The Storm and the City
Prompt: “A permanent storm rages across a planet. The only inhabitants are nomads who constantly travel inside the eye of the storm.”
I got this prompt from Reddit, a lovely source of nonsense and the occasional idea.
It’s a quirk of nature, one of those things that seems impossibly perfect, and only shows up because of how infinitely large the universe is. A dirty little ball of a planet, atmosphere a little bit heavy on the hydrocarbons for the pan-human standard, but still breathable. The interest (and the draw for all the tourist dollars that keep the place running) is the Storm. Five hundred million square kilometers of howling wind, swirling dust, and unlivable acidic rain.
And so they have the City. Technically, the City is two distinct cities, connected by a single strand of carbon fiber and quite a lot of energy transfer, but what it amounts to is one spectacular tourist destination.
On the ground is a sprawl that looks like something out of a steampunk novel: buildings on treads, carrying their portion of street with them as they trundle along, the occasional tower rising above the rest, spherical sections spread throughout, rotating to cancel the motion of the enormous legs on which they walk that would’ve been *so* disruptive to the lives of the elite who live, or – more likely – vacation there.
Adding to the illusion of steampunk is the occasional building hanging from a bulbous gasbag, propellers turning lazily to keep them ahead of the slow-moving wall of the Storm, tethers linking them to buildings below for power or ease of access. Smaller aircraft flit about, pleasure craft for the most part, but even though they look like something out of a Da Vinci drawing, the software in their onboard computers won’t allow anyone to get within the ‘danger zone’ at the edges of the eye that the City occupies.
The illusion begins to degrade once you figure out what the whisper-thin strand that rises out of the squat building at the center. This is easiest to do when the elevator itself rides down the strand, ferrying new visitors down from the other half of the City, floating serenely in orbit high above.
What’s on the ground was built haphazardly, the faux-steampunk aesthetic tracing back to the early days when a society with more technology and resources than it knew what to do with tried to figure out what made the most efficient way to build a migrating city. The hodgepodge carried on, though, after the first wave of tourists showed up, awe-inspired by the idea of a neo-Victorian design aesthetic buried amidst one of the most spectacular natural backgrounds the galaxy had to offer.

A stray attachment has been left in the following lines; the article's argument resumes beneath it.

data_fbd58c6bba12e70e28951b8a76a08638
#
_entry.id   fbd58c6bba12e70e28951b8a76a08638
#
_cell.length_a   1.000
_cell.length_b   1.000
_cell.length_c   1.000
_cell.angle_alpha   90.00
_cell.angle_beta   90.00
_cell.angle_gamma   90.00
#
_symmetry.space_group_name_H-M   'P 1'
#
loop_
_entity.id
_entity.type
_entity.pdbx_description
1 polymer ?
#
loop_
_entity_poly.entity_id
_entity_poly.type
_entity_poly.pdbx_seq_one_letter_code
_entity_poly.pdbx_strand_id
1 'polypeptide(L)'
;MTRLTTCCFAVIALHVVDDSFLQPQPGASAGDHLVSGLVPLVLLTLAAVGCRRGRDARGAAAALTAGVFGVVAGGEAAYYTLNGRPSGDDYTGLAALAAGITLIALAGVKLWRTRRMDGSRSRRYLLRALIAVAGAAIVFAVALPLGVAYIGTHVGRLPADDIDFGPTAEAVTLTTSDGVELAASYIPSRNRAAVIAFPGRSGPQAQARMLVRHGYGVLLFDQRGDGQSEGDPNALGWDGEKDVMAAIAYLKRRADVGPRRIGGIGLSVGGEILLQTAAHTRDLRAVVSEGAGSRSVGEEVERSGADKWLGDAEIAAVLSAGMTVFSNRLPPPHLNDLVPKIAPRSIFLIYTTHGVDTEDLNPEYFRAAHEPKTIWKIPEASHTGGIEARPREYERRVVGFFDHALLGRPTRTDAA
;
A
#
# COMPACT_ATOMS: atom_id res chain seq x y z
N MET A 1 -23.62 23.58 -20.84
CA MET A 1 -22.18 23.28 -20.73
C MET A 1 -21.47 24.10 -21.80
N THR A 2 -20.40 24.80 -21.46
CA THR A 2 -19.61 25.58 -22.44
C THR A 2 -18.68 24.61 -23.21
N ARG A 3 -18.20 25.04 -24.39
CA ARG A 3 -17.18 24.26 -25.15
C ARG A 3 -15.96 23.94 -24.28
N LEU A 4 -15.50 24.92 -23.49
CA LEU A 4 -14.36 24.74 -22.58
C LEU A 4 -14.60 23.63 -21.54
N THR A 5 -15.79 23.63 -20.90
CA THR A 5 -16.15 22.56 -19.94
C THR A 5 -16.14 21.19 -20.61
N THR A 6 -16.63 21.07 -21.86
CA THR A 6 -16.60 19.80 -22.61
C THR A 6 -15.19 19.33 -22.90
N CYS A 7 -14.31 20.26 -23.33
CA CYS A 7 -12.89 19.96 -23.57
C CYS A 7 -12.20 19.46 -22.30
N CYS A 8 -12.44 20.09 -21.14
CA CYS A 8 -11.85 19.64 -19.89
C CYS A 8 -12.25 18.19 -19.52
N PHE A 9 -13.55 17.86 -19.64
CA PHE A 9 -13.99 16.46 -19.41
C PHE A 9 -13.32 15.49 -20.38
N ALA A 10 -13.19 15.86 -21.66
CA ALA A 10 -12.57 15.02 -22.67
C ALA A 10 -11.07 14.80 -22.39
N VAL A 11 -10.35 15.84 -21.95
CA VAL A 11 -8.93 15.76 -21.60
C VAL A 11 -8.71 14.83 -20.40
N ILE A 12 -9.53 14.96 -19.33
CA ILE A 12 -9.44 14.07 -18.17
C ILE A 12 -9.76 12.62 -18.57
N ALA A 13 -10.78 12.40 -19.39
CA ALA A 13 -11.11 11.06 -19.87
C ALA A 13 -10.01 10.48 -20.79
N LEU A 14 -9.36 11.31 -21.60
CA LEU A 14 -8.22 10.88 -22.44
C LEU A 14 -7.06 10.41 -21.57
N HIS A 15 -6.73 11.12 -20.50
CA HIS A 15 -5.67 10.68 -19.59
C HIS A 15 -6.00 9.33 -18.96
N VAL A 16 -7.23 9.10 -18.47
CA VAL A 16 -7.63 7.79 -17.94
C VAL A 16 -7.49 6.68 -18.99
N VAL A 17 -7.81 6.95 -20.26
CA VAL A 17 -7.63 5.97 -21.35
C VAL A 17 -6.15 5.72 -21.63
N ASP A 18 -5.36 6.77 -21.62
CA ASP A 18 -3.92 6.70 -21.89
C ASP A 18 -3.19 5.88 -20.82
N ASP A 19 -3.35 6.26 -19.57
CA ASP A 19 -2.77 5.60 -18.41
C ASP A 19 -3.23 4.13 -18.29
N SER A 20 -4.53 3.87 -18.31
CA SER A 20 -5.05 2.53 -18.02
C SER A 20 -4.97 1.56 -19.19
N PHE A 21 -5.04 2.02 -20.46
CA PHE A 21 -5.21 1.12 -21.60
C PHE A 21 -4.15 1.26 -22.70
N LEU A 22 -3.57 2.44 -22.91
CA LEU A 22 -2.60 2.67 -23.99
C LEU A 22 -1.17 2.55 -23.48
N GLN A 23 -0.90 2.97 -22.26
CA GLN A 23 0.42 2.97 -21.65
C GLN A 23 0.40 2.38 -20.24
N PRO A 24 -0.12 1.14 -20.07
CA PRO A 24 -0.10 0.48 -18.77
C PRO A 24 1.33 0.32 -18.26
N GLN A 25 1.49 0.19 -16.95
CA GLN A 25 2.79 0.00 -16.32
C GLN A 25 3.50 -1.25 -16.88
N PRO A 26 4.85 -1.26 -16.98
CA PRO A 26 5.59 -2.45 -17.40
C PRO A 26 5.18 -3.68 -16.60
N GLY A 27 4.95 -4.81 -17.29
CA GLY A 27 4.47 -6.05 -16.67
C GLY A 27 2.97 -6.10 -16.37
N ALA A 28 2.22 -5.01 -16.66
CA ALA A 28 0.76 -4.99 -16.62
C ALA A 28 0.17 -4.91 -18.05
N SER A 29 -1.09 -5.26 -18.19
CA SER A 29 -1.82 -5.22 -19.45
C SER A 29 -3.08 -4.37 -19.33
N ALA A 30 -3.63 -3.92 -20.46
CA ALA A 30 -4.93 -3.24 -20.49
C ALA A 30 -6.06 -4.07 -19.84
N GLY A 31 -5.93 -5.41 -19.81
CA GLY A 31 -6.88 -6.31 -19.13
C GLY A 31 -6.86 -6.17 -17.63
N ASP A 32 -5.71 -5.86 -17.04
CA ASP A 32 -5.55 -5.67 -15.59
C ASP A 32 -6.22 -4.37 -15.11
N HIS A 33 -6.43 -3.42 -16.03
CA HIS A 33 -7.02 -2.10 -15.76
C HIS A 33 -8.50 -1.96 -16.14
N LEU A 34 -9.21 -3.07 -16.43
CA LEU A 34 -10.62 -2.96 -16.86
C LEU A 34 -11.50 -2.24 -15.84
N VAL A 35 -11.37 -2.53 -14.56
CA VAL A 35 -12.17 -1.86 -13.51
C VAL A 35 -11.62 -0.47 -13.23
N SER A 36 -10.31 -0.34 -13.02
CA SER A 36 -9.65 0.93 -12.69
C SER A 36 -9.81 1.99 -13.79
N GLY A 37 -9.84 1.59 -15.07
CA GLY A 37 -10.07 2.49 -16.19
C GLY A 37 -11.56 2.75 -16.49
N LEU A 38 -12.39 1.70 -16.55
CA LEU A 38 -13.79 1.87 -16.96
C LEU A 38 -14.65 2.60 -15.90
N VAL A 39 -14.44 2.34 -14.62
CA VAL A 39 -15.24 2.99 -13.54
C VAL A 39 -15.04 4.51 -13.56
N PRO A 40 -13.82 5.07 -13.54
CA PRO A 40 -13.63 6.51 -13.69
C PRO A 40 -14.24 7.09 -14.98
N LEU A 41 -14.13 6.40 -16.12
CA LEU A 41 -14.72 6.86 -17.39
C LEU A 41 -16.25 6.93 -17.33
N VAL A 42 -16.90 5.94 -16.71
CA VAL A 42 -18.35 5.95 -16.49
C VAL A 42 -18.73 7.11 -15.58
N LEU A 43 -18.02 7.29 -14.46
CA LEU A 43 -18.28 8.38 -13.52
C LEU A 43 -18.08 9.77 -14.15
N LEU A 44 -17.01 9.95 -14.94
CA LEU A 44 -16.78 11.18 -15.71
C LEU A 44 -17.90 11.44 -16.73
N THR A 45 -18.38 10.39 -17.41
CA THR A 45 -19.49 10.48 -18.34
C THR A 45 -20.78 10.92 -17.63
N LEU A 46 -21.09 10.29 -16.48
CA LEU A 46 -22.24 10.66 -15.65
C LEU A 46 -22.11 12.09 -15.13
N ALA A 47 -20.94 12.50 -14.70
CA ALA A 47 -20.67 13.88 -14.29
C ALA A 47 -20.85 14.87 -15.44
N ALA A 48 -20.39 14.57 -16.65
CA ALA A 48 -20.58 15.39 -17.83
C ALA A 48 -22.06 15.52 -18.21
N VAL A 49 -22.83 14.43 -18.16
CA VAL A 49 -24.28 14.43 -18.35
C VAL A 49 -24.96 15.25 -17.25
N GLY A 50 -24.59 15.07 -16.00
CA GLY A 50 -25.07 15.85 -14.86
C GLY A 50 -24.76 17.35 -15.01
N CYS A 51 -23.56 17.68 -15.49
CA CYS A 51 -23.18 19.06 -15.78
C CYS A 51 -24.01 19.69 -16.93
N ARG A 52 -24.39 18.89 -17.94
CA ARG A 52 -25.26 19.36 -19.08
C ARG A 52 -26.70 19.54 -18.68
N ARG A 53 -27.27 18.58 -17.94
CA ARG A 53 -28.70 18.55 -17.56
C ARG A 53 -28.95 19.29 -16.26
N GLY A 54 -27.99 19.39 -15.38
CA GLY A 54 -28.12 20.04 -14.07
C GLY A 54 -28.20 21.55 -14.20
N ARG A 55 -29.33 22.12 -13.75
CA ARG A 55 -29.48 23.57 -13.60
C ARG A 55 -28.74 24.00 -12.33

It’s a scene that deserves a space opera, and it has, in fact, played host to enough that when an explosion rips apart a low-riding dirigible on the outskirts of town, the widespread reaction is to turn to watch the spectacle, rather than try to find somewhere safe or even make a call to the authorities.
Ornithopters, only able to fly because their bodies are built of materials lighter than the local atmosphere, flutter around the flaming wreckage, looking for survivors. An armored dirigible descends from the clouds, police lights flashing, while a larger aircraft descends from above and begins to spray fire retardant foam on the remains.
A burning patch of the envelope wobbles, and then is thrust aside. Out of the wreckage climb a confident-looking young woman, accompanied by a young man who couldn’t look more cowed if he’d had an udder and a robot that looks so harmless that the intelligent observer becomes instantly suspicious. The young woman adjusts the dress she’s wearing – Victorian-and-brass being the local vogue, though the technological advancements mean that the goggles, more often than not, carry more computing power than the average atomic-age civilization.
In orbit, the security center of the City is a flurry of motion: the citizens may be quite blasé about this sort of thing, but there are people paid to maintain the peace, and at the moment they have quite spectacularly failed to do their job. Being honest, it’s no great loss: the airship had hosted the local saloon, and as such, carried an insurance plan that could pay for the loss of half a planet. The owner, having gotten smart after watching his first three establishments get destroyed in increasingly-ridiculous ways, was probably celebrating his windfall from the penthouse two light-years away, after unplugging from the remote-control drone that allowed him to, as tradition required, man the bar.
And, on top of one of the walking towers, a dark figure watched, binoculars in hand, face bearing a grim smile, and uttered one word as the wind wrapped its way around their figure: “Soon.”